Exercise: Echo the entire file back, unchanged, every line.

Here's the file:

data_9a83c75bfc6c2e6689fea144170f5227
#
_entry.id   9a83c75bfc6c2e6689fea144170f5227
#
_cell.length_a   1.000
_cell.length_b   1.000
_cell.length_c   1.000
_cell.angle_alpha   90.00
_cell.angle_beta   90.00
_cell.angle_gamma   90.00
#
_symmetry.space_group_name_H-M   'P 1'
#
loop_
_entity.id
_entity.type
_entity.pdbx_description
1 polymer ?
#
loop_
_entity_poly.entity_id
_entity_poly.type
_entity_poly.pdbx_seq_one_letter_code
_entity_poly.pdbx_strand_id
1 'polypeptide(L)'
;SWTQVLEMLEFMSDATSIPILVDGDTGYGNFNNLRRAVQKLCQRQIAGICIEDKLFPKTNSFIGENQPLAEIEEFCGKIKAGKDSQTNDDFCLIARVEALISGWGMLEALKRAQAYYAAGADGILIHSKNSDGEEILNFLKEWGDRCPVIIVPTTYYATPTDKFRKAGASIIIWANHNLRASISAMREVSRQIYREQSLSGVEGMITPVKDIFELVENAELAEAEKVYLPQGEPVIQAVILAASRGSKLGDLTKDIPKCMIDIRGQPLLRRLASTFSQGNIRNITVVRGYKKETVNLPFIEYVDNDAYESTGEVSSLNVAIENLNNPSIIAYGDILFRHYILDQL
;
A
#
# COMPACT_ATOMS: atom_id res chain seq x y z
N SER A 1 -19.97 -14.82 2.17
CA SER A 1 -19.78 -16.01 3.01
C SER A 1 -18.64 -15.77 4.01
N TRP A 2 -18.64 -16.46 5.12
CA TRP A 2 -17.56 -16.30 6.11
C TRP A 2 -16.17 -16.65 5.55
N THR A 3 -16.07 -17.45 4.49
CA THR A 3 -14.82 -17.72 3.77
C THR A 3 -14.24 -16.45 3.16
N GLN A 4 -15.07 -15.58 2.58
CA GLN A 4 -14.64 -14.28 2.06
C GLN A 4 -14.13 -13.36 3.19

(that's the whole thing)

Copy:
data_9a83c75bfc6c2e6689fea144170f5227
#
_entry.id   9a83c75bfc6c2e6689fea144170f5227
#
_cell.length_a   1.000
_cell.length_b   1.000
_cell.length_c   1.000
_cell.angle_alpha   90.00
_cell.angle_beta   90.00
_cell.angle_gamma   90.00
#
_symmetry.space_group_name_H-M   'P 1'
#
loop_
_entity.id
_entity.type
_entity.pdbx_description
1 polymer ?
#
loop_
_entity_poly.entity_id
_entity_poly.type
_entity_poly.pdbx_seq_one_letter_code
_entity_poly.pdbx_strand_id
1 'polypeptide(L)'
;SWTQVLEMLEFMSDATSIPILVDGDTGYGNFNNLRRAVQKLCQRQIAGICIEDKLFPKTNSFIGENQPLAEIEEFCGKIKAGKDSQTNDDFCLIARVEALISGWGMLEALKRAQAYYAAGADGILIHSKNSDGEEILNFLKEWGDRCPVIIVPTTYYATPTDKFRKAGASIIIWANHNLRASISAMREVSRQIYREQSLSGVEGMITPVKDIFELVENAELAEAEKVYLPQGEPVIQAVILAASRGSKLGDLTKDIPKCMIDIRGQPLLRRLASTFSQGNIRNITVVRGYKKETVNLPFIEYVDNDAYESTGEVSSLNVAIENLNNPSIIAYGDILFRHYILDQL
;
A
#
# COMPACT_ATOMS: atom_id res chain seq x y z
N SER A 1 -19.97 -14.82 2.17
CA SER A 1 -19.78 -16.01 3.01
C SER A 1 -18.64 -15.77 4.01
N TRP A 2 -18.64 -16.46 5.12
CA TRP A 2 -17.56 -16.30 6.11
C TRP A 2 -16.17 -16.65 5.55
N THR A 3 -16.07 -17.45 4.49
CA THR A 3 -14.82 -17.72 3.77
C THR A 3 -14.24 -16.45 3.16
N GLN A 4 -15.07 -15.58 2.58
CA GLN A 4 -14.64 -14.28 2.06
C GLN A 4 -14.13 -13.36 3.19